Research suggests that girls are disengaged in physical education due to the ‘traditional’ way that it is taught, i.e. teacher-centred approaches with a primary focus on motor performance. In contrast, Cooperative Learning, a student-centred pedagogy focusing on learning in multiple domains, has had success in engaging girls in physical education. Furthermore, when cooperative group work has been combined with technology, student engagement with learning is heightened. This article discusses the use of Cooperative Learning and video cameras to bring about a positive change to the learning environment for girls who were identified as being disengaged in physical education. Two classes of adolescent girls were taught an eight-lesson unit of Basketball using Cooperative Learning. Students worked in learning teams, participating in different roles, such as a coach or a camerawoman, to help each other learn and to film video clips of their learning. Data collection included a teacher's reflective journal, post-lesson teacher analysis tool, student interviews and the analysis of learning teams' movies. Inductive analysis and constant comparison was used for data analyses. Findings suggest that the role of the coach and the camerawoman was pivotal to girls' engagement. Some girls only ‘fully’ participated in lessons when learning was within the social and cognitive domains, since they could ‘hide behind the camera’ and were not required to participate physically. We controversially suggest that, in order to engage girls in physical education, we may have to temporarily remove the physical domain of learning (at least for some girls) in order to positively affect their longer term engagement in the subject.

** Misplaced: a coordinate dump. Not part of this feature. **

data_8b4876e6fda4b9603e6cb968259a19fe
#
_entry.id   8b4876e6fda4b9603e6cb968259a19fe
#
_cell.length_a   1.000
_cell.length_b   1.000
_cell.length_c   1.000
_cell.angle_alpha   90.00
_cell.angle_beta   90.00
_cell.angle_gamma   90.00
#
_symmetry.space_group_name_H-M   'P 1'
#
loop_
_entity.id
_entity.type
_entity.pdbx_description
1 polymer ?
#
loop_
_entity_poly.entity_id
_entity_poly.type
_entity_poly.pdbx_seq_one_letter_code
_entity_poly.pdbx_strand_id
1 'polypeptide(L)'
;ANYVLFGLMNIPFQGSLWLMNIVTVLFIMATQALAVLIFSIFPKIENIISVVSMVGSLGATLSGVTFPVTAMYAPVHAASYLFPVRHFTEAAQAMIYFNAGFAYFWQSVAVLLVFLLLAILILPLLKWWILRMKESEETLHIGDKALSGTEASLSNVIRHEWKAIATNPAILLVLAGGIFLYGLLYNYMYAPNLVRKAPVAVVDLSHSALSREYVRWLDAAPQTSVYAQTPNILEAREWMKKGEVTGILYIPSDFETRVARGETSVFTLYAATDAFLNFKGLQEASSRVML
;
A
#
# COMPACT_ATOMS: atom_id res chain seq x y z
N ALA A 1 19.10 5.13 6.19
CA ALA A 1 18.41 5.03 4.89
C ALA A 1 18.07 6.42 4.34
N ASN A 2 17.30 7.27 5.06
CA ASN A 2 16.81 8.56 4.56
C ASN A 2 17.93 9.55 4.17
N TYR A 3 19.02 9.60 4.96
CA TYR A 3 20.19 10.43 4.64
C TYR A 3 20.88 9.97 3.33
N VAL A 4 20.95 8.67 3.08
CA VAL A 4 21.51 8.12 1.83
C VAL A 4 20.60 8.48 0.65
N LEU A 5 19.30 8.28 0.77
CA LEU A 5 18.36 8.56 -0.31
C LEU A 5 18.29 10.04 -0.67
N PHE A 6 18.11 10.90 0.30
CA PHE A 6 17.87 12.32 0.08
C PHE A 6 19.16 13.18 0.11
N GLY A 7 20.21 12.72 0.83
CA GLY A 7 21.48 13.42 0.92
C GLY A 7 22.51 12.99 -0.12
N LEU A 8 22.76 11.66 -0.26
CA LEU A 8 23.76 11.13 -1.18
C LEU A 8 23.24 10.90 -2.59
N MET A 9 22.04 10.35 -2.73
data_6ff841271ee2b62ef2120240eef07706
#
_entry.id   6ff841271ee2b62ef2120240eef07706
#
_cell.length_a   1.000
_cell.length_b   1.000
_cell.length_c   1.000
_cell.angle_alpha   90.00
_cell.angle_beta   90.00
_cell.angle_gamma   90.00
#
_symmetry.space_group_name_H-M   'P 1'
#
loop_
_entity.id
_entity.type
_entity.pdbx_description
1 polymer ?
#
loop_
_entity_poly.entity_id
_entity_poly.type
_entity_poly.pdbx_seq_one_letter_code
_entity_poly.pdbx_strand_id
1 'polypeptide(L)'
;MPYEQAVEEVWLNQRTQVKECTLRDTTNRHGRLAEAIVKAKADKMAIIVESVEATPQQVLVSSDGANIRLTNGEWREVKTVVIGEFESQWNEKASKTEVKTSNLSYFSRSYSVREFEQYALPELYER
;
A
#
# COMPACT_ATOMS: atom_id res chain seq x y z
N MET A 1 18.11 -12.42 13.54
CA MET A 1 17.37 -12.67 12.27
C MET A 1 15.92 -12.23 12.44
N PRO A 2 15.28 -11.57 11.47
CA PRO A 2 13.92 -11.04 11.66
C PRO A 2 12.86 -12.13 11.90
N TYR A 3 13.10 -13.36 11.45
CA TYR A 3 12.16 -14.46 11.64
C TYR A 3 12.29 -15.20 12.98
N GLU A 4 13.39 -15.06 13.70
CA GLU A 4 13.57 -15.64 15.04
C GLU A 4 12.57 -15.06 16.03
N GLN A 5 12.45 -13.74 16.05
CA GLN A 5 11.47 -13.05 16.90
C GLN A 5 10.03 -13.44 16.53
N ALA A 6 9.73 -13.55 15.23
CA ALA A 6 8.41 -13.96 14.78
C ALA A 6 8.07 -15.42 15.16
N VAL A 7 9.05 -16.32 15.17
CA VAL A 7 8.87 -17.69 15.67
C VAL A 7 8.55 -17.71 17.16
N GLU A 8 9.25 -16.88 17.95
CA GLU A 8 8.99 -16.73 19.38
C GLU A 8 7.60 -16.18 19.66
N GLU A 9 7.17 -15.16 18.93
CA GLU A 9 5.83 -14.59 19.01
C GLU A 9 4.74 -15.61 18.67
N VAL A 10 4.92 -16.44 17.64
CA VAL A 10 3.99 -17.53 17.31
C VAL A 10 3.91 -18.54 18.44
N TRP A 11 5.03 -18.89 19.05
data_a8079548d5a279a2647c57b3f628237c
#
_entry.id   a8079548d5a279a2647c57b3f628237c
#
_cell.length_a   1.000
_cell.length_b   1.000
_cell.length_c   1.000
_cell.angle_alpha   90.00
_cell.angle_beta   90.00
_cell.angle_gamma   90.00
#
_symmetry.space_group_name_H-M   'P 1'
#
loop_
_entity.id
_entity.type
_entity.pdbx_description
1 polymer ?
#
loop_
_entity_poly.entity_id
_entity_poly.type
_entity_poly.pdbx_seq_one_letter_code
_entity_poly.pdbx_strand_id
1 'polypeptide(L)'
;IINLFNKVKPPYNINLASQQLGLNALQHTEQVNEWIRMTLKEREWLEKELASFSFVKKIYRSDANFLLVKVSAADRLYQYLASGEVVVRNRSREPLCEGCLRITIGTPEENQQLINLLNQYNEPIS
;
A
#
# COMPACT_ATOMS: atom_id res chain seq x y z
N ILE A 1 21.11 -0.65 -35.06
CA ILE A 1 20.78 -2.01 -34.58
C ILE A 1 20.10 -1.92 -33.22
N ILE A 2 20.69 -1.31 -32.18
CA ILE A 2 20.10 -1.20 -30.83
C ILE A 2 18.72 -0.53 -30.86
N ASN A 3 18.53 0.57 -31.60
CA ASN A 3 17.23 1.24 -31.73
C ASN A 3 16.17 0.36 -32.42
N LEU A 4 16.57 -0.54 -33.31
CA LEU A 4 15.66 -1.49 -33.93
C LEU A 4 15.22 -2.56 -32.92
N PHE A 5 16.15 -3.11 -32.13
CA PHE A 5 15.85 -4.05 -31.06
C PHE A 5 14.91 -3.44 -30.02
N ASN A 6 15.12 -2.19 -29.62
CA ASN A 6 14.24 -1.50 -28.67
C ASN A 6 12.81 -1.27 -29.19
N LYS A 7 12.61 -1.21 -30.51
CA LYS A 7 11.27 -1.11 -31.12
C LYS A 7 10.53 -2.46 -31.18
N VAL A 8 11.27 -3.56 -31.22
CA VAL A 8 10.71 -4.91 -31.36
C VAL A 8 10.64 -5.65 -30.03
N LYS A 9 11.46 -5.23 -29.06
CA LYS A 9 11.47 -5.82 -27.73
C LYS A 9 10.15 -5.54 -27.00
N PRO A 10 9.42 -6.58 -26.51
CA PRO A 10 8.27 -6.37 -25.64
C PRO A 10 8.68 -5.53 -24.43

- information and communication technology